It is not easy to be a man in America. Cultural and media messages seem to provide an ever-moving target for male identity.

“Be sensitive, but not too sensitive.”

“Anger is acceptable, sadness is not.”

“Take care of your problems, do not ask for help.”

“Relationships are important but swallow your emotions—be tough!”

“Play sports, be good at them, and if you’re hurt—get back out there!”

The last message is a common one boys will take on early in life. We have all seen the game where the athlete is hurt but wants to keep playing. Maybe the coach calls a time-out, the athlete is taken out of the game, or even heads to the locker room. But not much time passes before they are right back in there…much to the crowd’s amazement (and often, encouragement). If the athlete wants to continue their season and not just finish this game, he will have to take responsibility for communicating the severity of his injury…to himself, the trainers, and the coach. There is a whole system working against this honest communication.

Honest communication, especially when there is pain involved, is not encouraged among men. This idea follows men in every aspect of their lives…including their fertility. Studies on female infertility far outpace those on male infertility. Typically, in medicine, it is the other way around. Male infertility is perceived as the anomaly. So, there is even more reason not to discuss male infertility or the pain that surrounds it.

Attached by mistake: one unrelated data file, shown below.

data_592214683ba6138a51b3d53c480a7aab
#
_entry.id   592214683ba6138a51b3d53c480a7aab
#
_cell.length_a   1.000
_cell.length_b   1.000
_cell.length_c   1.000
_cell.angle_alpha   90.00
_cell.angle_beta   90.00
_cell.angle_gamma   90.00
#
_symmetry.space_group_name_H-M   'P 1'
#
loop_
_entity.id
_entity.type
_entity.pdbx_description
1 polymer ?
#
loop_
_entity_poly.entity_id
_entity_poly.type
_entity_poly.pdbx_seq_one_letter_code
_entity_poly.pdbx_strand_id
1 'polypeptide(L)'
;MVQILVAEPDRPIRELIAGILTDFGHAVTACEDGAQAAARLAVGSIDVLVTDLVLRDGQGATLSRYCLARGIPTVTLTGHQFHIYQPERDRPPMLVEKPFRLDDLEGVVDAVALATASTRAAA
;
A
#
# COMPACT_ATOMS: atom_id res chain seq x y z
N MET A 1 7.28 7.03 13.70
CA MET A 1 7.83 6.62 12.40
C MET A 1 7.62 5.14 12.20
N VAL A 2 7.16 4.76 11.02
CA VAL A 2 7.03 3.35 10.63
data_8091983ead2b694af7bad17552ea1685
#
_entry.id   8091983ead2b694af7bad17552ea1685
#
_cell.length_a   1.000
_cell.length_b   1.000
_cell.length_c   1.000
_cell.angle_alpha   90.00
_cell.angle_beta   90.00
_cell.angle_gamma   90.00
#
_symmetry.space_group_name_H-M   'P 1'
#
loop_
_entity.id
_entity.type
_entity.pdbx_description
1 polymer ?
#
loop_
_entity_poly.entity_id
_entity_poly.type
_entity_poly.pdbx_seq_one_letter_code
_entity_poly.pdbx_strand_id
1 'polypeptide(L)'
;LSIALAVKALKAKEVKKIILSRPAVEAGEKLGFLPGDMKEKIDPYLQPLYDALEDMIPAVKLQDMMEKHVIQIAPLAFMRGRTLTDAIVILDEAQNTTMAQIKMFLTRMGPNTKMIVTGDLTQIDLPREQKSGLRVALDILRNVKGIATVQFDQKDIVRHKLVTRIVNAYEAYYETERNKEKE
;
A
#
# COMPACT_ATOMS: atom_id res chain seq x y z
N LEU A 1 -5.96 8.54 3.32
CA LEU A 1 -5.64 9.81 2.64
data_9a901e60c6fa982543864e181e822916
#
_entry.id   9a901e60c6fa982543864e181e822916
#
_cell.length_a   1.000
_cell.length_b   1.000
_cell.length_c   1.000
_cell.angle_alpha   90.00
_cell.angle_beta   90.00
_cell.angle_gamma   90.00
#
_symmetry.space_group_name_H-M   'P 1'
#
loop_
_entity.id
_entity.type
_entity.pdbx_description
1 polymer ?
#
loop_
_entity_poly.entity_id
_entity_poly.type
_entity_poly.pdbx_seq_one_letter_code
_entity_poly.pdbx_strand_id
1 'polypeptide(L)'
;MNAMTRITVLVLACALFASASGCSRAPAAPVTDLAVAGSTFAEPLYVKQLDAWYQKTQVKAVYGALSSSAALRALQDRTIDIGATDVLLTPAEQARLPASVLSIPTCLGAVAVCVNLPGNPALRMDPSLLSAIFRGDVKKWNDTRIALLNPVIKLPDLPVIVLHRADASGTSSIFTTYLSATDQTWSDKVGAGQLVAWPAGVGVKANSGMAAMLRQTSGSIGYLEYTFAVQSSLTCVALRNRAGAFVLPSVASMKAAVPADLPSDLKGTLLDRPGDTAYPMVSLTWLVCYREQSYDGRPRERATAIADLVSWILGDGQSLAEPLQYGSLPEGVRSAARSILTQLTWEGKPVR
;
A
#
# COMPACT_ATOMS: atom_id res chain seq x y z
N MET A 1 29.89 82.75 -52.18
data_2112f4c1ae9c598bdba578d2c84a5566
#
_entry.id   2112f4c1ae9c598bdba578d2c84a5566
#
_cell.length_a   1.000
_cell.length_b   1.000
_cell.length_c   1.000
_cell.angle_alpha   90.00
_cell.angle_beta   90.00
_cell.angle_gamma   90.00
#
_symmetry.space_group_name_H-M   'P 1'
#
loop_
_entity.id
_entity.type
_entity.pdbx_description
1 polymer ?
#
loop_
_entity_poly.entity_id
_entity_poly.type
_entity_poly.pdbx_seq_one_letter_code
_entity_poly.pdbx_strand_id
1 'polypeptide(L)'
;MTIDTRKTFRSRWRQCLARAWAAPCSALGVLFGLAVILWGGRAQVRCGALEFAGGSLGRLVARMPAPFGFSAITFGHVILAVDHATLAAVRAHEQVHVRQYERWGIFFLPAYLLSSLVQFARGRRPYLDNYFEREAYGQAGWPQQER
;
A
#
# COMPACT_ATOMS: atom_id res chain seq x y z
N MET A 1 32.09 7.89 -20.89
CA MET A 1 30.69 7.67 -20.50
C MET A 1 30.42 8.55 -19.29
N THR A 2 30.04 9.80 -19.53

But there are good reasons to open this conversation, at the very least between a husband and wife. The longer a man goes without acknowledging the pain, the worse it is going to get. Acknowledging the pain, instead of pretending it’s not there, gives the couple an opportunity to take control of next steps. Whether that be continuing fertility treatments, pursuing counseling, or even just taking a break.

Many couples who have faced male-factor infertility have successfully built their families through embryo adoption! To learn more about embryo adoption and donation, visit